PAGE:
Plant types and subtypes: Trees & Shrubs, Shrubs, Trees, Shrub-like Trees, Deciduous
Light Requirements: sun, part-sun, part-shade
Water Use: medium
Soil Moisture: moist
Soil Description: acid, neutral, alkaline, rich, average, loam, sand
Bloom Time: March, April, May
Bloom Color: red
Leaf Color: green, blue-green
Hardiness Zone: 6, 7, 8
Additional Tags: attracts bees, attracts hummingbirds, hedging plant, poisonous, showy fruit
Pricing & Availability
Aesculus paviaAlso known as:
The red buckeye may be considered a large shrub or a small tree, that rarely grows taller than 20'. It blooms in spring with large, erect panicles of bright red, trumpet-shaped flowers, much to the delight of hummingbirds. The large, glossy leaves are made up of 5 leaflets joined at the center. The foliage tends to die back as early as late summer, particularly if located in a dry or sunny area. It produces large, smooth seed capsules in fall. The 1"-2" glossy seeds, called buckeyes, are poisonous and avoided by most wildlife.
Easy to grow in average soil and light conditions. It prefers moist, well drained soil. Too much water nay lead to leaf blotch and other diseases. Too much sun and dry conditions can cause the the leaves to drop prematurely in late summer. The red buckeye takes well to being trimmed to form hedges and privacy screens. Blooms March-May. Zones 6-8.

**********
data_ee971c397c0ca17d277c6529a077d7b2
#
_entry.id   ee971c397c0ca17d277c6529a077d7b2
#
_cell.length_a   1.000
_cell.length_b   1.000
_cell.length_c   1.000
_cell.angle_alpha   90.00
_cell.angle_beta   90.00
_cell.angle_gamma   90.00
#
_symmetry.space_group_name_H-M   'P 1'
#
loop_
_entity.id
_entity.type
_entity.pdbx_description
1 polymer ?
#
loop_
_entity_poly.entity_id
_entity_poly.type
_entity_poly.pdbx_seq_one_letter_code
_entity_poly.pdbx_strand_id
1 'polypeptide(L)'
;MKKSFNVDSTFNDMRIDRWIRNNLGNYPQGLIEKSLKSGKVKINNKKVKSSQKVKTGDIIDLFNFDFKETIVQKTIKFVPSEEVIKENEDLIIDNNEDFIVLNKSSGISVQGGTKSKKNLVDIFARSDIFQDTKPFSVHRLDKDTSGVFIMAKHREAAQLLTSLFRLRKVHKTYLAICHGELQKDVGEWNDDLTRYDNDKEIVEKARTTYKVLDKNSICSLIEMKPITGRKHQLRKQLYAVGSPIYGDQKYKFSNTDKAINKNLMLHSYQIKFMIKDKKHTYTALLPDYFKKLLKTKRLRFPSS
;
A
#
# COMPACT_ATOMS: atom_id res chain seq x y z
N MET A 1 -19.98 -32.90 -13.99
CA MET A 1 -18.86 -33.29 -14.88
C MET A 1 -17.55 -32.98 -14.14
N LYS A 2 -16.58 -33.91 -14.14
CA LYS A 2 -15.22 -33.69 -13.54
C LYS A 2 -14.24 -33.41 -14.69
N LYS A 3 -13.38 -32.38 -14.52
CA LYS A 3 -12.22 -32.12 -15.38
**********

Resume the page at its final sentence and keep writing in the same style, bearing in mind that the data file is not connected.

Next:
Aesculus pavia may be propagated from root cuttings in early spring. It is very easy to propagate by seed. Fresh buckeyes should be planted immediately after being collected. Saplings may produce flowers as early as their second year.
Both the roots and the seeds are poisonous to humans. Squirrels are just about the only wildlife capable of ingesting the buckeyes. The wood was used by early pioneers to produce a black dye.
Native Range & Classification
Recorded County Distribution: USDA data
AL, AR, FL, GA, IL, KY, LA, MO, MS, NC, OK, SC, TN, TX, VA, WV
USDA Endangered Status:
- Threatened: KY
|Species||Aesculus pavia||red buckeye|